“It has been pretty difficult, I am not going to lie,” says the gifted guitarist and singer as we sit down to talk about her first studio album in seven years. “Emotionally it has been pretty taxing. I really want to be able to see my family and friends and even over here (in the US) I haven’t been able to see that many people. It has got pretty bad out here in LA, we must be heading for another lockdown.”

The one saving grace for Orianthi in this tumultuous year has been the release of her new album O earlier this month. “I have been keeping to just seeing a small circle of people and have been doing a lot of press for my album,” she explains. “It is kind of crazy releasing an album during a pandemic but hopefully a lot of people will be helped by the album and entertained by it. But I really can’t wait for the word to get better again so we can begin to tour again… that would be awesome.”

The great news for Orianthi was that she was one of the lucky artists that didn’t have to find a way to record her album during the pandemic. “The album was actually finished a year ago,” she says as we talk about other artists who have had to face the recording in a pandemic hurdle. “We recorded it in Nashville with producer Marti Frederiksen who has worked with everybody including Aerosmith, Faith Hill, Buckcherry. He has done so much great stuff and he has been a friend of mine since I was 20 years old.”

“I went to Nashville and started to talk to Marti and he was like ‘let’s make a record’,” she says with a laugh. “So I was like ‘awesome’ and we went straight in and we didn’t over think it or anything, we just had so much fun. And you know what, one of the weirdest things was that one of the first songs we recorded was the track called ‘Contagious’ and we wrote that a year ago. For awhile we thought that would be the first single and I was like ‘no we can’t do that, that would be so wrong’. So instead we put out ‘Sinners Hymn’ and then ‘Impulsive’. But it has been pretty crazy because as you would know musicians are very reliant on touring and that’s how artists make money because records are basically free for everybody and touring is the way you get your music out there. That is why I make a record, because I want to tour it.”

O is out now through Frontiers.

At times over the years it has felt like the compilation album is dead and buried. I still remember those days of buying the latest music magazine and then having to get past that sticky stuff (what the hell was that?) to get my prized sampler of new music off the front of the cover.

Well Australia’s very own Rue Morgue Records has brought the compilation album back as they deliver Murder In The Rue Morgue Vol 1 that delivers a killer lot of music from the likes of artists like Fierce Diety, Dan Brittain and Espionage. Another band on the album are hard rock outfit The Vendettas and I recently caught up with them to chat about their track that can be found on the compilation.

“We’ve been together now for about fifteen years,” says vocalist Steve Redden as we start to delve a little into the history of The Vendettas. “Band members have come in and out over that time but Jared the guitarist and myself have been writing together for about 10 years now. In that time we have also released two full length albums and an EP as well and the track that you will hear on Murder In The Rue Morgue is off our third album that we have recorded.”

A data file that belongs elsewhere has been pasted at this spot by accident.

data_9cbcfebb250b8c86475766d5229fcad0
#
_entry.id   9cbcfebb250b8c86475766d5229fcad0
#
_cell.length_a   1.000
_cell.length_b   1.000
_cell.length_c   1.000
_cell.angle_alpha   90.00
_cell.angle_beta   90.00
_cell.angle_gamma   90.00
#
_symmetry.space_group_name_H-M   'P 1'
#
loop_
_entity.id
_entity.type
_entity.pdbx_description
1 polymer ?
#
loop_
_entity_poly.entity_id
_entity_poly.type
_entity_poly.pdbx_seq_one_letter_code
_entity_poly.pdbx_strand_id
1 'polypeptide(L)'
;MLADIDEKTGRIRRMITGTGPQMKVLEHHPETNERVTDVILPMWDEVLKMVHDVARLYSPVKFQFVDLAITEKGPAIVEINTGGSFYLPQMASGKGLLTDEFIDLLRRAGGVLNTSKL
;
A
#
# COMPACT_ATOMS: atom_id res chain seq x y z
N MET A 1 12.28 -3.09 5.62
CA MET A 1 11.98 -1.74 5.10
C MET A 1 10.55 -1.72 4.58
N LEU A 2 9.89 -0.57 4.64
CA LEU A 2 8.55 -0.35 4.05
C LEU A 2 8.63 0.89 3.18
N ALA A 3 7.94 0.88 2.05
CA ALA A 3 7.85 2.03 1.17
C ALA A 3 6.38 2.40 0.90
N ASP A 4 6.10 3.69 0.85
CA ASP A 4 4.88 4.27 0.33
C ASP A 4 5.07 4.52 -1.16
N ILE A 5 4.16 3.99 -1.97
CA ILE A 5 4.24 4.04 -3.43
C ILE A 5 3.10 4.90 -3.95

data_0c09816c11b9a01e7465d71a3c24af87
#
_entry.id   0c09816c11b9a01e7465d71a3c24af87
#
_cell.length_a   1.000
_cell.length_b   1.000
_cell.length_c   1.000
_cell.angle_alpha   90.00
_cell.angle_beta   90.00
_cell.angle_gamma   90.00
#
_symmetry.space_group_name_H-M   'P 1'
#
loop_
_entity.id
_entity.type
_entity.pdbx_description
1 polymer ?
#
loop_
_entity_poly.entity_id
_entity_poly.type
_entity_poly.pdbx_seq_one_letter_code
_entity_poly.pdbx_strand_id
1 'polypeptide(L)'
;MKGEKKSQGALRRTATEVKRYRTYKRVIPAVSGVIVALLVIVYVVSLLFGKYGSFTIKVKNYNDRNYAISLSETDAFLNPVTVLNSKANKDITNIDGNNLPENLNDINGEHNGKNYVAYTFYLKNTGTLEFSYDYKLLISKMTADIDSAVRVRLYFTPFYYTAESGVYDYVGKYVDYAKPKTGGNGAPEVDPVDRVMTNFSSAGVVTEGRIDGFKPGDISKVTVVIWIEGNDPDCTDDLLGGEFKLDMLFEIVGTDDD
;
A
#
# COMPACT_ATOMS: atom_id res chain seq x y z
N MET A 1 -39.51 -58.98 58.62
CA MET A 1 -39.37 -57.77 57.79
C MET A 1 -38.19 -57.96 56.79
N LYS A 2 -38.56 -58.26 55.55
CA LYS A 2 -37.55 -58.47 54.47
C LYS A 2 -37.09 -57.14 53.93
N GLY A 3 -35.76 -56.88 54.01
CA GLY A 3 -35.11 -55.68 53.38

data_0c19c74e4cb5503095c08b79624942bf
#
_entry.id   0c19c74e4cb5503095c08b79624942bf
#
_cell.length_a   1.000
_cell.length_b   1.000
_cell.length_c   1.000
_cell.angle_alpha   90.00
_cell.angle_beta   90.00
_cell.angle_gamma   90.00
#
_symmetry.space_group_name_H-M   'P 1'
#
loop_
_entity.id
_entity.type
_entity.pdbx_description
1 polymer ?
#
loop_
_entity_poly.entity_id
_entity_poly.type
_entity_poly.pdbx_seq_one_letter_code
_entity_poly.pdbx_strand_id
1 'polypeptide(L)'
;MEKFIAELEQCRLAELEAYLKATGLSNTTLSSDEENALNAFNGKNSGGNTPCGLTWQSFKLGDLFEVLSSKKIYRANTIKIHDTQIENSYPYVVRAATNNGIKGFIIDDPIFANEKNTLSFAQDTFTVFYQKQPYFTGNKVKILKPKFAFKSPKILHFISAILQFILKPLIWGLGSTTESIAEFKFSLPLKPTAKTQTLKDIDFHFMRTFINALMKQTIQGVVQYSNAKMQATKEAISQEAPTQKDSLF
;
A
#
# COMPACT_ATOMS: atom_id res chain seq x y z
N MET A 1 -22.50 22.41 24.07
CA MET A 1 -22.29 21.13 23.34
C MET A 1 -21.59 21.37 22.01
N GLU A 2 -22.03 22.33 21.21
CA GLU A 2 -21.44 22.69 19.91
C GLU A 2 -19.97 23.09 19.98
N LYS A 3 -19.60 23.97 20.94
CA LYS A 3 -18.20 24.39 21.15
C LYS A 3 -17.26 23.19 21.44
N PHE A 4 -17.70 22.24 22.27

It is that third album that has led to the relationship forming between the band and Rue Morgue Records. “We had just finished the album back in 2018,” explains Steve. “We had released our other two albums independently but this time we felt that the songs had a little bit more of a commercial sound to them so we wanted to get some help from some labels and some publishing licensing and stuff like that so we sent it out to John (the owner of Rue Morgue) and he listened to it the next day and he was emailing us back after he listened to each song saying how much he liked it. He had a relationship with Golden Robot Records so passed it onto them.”

From there the vinyl relationship that The Vendettas have with Rue Morgue Records has grown and grown to the point where their single “Face To Face” can now be found on Murder In The Rue Morgue Vol 1.

“So we picked the first track on the album, “Face To Face,” says Steve with a laugh. “I think that resinated with John in the very early days because that was the one song that he told us that he wanted for the compilation… he let us know that before we even discussed it.”

“It is a bit of different track for us,” he goes on to explain. “Previously the rock songs that we used to do were punchy and straight from the beginning to end but this one has got a nice long intro. It actually builds for like a minute and a half before any of the vocals even come in. We now like to open with the tracks as well because you can feel the vibe of the rock because the guitar starts and then the bass comes in underneath it and then you have the drums build on the toms and it is just something that you do sometimes think whether or not an audience will sit there for a minute or a half but it does work.”

I finish off the interview by asking Steve how important compilations and labels like Rue Morgue are in the current musical environment. “People like John are so important to the scene,” says Steve with admiration in his voice. “Trying to promote your own band is a tough thing to do and I have been saying to a few people lately that there are two parts to the Melbourne live music scene. There is the rock scene and then there is the rock family. I think it is so important to build that family side of things, so if John ever needs anything from us we will do it no worries because of what he has done for us and vice versa. That’s why I think that having bands on a compilation like this you do feel that sense of family because we are all promoting this together and then we started promoting each other’s shows and each other’s singles and I think that is really important.”